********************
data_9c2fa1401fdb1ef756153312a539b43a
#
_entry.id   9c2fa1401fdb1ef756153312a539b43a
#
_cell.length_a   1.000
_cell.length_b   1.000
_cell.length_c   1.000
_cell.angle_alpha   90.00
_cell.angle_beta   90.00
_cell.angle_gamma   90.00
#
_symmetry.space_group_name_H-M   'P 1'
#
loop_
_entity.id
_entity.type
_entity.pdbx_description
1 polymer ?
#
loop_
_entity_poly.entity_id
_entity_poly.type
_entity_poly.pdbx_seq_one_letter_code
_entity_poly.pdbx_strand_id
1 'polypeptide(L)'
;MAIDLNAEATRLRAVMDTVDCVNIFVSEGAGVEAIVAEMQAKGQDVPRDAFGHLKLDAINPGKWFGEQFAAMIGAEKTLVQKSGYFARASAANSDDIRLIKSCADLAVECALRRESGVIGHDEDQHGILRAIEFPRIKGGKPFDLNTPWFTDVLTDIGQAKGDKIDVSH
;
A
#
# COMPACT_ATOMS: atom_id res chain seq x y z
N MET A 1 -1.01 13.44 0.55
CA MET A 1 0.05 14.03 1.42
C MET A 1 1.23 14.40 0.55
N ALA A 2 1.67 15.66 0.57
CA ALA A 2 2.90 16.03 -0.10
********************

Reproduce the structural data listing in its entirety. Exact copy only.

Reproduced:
data_9c2fa1401fdb1ef756153312a539b43a
#
_entry.id   9c2fa1401fdb1ef756153312a539b43a
#
_cell.length_a   1.000
_cell.length_b   1.000
_cell.length_c   1.000
_cell.angle_alpha   90.00
_cell.angle_beta   90.00
_cell.angle_gamma   90.00
#
_symmetry.space_group_name_H-M   'P 1'
#
loop_
_entity.id
_entity.type
_entity.pdbx_description
1 polymer ?
#
loop_
_entity_poly.entity_id
_entity_poly.type
_entity_poly.pdbx_seq_one_letter_code
_entity_poly.pdbx_strand_id
1 'polypeptide(L)'
;MAIDLNAEATRLRAVMDTVDCVNIFVSEGAGVEAIVAEMQAKGQDVPRDAFGHLKLDAINPGKWFGEQFAAMIGAEKTLVQKSGYFARASAANSDDIRLIKSCADLAVECALRRESGVIGHDEDQHGILRAIEFPRIKGGKPFDLNTPWFTDVLTDIGQAKGDKIDVSH
;
A
#
# COMPACT_ATOMS: atom_id res chain seq x y z
N MET A 1 -1.01 13.44 0.55
CA MET A 1 0.05 14.03 1.42
C MET A 1 1.23 14.40 0.55
N ALA A 2 1.67 15.66 0.57
CA ALA A 2 2.90 16.03 -0.10